Even on a dull evening such as tonight, the view from the terrace is really rather exotic!

Return to reality

I’ve been away.DSC00012

Somewhere with a few mountainsDSC00036

And some blue seaDSC00013

But returning to a September garden is a reminder that there’s stuff to be done. It’s heavy manual work too – no more springtime wandering around looking for new growth and pulling out the odd weed. Instead, it’s cutting back the dying jungle of grass, hoping that this will pay back in a better wild flower display next year. The wet grass burns with that delicious autumnal scent; the thick smoke writhing up in the sunlightDSC00056

The there’s the firewood to cut, split and stack. But when these things are done, I shall contemplate the onset of winter with a degree of equanimityDSC00060.

If a tree falls in a forest……

A few weeks ago, I was minding my own business (hanging out the washing, since you ask), when a sequence of loud cracks made me turn around in time to see half of the large beech tree on the other side of the burn slowly collapse into ruin like a demolished factory chimney.P1010880

There was not a breath of wind. The weight of its summer foliage alone had become too much for it. A tiny number of extra cells built into a leaf or a developing fruit had tipped the scales and set off the chain of destruction.

Ancient beech trees have a habit of doing this. This is because the beech is an expert in spreading its canopy as widely as it can, and, given freedom to do so, will  push out branches at almost ninety degrees to the main trunk. As these develop into heavy limbs, they become massive cantilevers, depending on the huge strength in tension that wood has to stop them splitting under the weight. You can see this engineering in what remains on the right hand side.P1010885

Beech is a short-grained wood, so it has little of the springiness of spruce or willow, depending instead on the packed bundles of its cells to reinforce itself against gravity. But where water collects in the junctions of its limbs, and eventually penetrates the bark, it is fatally at risk.P1010882

The grey wood here has been penetrated by water over the years, and the bundles of cells have swollen, rotted in places, or have split apart. Each strand that can no longer support the tension places an added burden on the rest. Eventually, it all becomes too much…P1010886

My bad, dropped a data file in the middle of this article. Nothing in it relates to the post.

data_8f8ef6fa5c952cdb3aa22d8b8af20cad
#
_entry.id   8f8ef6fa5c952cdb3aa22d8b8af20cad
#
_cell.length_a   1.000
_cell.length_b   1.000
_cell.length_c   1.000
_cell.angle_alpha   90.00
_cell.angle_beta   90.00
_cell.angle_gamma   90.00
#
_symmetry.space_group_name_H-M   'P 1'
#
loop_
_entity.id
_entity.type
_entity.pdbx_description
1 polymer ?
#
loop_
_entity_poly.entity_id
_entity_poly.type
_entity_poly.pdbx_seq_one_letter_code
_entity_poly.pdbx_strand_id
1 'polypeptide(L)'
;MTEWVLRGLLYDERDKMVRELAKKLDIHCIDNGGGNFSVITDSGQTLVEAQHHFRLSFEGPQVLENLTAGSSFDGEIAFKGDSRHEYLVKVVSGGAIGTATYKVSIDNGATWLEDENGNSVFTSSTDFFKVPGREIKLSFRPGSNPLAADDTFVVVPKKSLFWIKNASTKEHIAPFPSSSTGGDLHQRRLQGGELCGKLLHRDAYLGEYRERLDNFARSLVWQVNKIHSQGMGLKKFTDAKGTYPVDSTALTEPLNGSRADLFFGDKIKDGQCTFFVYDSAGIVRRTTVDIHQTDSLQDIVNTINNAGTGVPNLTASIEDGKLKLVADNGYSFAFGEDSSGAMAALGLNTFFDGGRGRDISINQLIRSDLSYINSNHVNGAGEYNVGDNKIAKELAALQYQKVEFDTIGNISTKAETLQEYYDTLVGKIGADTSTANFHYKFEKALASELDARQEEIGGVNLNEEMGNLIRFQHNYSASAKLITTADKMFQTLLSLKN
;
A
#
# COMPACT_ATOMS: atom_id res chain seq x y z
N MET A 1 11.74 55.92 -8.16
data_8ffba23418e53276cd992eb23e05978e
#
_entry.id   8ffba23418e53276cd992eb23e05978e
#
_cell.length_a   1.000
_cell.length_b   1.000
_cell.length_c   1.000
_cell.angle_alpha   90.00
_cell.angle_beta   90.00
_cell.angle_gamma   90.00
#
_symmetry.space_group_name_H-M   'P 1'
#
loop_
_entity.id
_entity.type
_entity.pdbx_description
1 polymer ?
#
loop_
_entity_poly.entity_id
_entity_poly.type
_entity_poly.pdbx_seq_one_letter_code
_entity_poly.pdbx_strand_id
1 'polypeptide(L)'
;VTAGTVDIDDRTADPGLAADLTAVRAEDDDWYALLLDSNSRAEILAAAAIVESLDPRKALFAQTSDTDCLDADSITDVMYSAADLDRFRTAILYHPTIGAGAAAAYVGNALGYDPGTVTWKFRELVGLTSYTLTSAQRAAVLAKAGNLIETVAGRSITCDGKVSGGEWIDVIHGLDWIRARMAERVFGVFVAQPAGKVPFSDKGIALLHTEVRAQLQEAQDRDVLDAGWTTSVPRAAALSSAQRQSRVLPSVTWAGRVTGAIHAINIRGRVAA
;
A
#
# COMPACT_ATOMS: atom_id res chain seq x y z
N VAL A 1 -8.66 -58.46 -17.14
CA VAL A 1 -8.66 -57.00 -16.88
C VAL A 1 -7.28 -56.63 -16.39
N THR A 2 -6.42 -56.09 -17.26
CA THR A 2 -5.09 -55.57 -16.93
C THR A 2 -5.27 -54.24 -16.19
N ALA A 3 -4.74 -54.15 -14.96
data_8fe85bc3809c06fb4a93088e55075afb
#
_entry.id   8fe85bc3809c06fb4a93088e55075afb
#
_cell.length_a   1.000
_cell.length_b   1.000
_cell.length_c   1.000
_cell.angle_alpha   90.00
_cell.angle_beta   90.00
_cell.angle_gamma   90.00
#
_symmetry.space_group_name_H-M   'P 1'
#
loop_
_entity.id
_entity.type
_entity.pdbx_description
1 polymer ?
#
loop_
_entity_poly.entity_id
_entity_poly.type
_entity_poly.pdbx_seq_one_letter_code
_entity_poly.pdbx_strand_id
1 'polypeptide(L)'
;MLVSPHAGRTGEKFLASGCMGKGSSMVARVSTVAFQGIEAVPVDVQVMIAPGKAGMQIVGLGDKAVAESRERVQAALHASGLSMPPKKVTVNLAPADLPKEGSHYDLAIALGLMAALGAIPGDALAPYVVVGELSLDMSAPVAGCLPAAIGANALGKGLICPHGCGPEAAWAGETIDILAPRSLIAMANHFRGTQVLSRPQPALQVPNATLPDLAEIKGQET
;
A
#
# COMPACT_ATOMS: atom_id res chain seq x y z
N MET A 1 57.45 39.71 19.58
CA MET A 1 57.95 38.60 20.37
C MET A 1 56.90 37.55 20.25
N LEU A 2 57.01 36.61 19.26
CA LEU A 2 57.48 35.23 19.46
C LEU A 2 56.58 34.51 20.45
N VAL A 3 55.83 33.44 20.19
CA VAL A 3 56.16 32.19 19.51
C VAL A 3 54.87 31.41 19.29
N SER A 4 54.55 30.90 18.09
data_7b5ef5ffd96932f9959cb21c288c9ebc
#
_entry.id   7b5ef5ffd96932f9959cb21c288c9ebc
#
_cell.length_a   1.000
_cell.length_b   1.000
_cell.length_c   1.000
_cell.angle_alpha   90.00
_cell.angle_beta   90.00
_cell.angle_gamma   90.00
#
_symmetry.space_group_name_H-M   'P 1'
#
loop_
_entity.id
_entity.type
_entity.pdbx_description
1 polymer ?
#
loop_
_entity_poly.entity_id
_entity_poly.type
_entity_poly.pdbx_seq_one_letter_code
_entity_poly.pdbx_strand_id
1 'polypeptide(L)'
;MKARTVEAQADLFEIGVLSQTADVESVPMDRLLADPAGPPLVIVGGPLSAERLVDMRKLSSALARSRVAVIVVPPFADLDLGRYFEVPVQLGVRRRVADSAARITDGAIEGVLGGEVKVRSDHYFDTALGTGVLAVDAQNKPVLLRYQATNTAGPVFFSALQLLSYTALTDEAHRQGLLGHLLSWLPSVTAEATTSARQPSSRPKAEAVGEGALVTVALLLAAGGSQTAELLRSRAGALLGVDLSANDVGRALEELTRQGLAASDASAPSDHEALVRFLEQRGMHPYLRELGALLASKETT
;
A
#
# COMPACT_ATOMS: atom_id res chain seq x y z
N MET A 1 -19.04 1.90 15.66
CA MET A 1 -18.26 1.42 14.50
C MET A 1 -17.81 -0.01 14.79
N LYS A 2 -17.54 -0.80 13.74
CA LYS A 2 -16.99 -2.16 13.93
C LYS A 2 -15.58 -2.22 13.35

A fallen tree disturbs. It is somehow wrong to find the vertical made horizontal; to be able to explore the canopy as if one were a bird. A fallen tree is a stranded fish – out of its element – all the wonderful fractals of its twigs, branches, and limbs lying with their balance destroyed and no longer a purpose to any of them.P1010888

In geological time, the life of a beech tree barely registers. But I am reminded of the mountain, split by frost, reduced by rain, crumbling slowly to mud.P1010887

But the mountain cannot reproduce. The beech tree can.

The sad tale of Fluffy

Between the thunder showers, I was putting new roofing felt on the bantam house, and giving it a coat of preservative. It’s luxurious accommodation: bantams are happy anywhere that is reliably dry and relatively well ventilated, and for many years my flock lived inside an old chest of drawers, (with the drawers removed). But about ten years ago, I relented and bought a flat pack chicken house (this was in the days before the ridiculously expensive and trendy Eglu made an appearance.) So this is where they have lived ever since.P1010855

The flock goes to bed very early: – by about six o’clock, they are all ready for sleep, even in high summer:P1010866

All, that is, except for Fluffy. Fluffy is now approaching adolescence, but still tries to creep under Madame Min’s wing at night-time. She is having none of it.P1010865

In fact, she’s always thoroughly disliked her offspring. And, as is the way of the world, the more she ignores Fluffy, the more the wretched creature runs cheeping after her. Possibly it has something to do with the name – for which I take no responsibility – but it has to be said Fluffy is not likely to win many prizes at a poultry show. I suppose, like the ugly duckling, it may turn out to be a swan, but I have my doubts.P1010858

As moral exemplars for your human offspring, chickens leave a lot to be desired. They not only indulge in child abuse, but refuse to share or play nicely. Plus, the cocks are flagrant practitioners of sexual harassment, and don’t even seem to care. Now and again, the hens become careless and stand on their chicks. They don’t care much either.

But give them enough space to get away from each other when they need to, and bantams eventually bed down into a grudging kind of flock mentality. And some of them even make good mothers. You can only see the back half of Ostrich, but she’s taking care of her three chicks. They obviously have a good future ahead, well-spoken with nice manners, while Fluffy….well, who knows?P1010862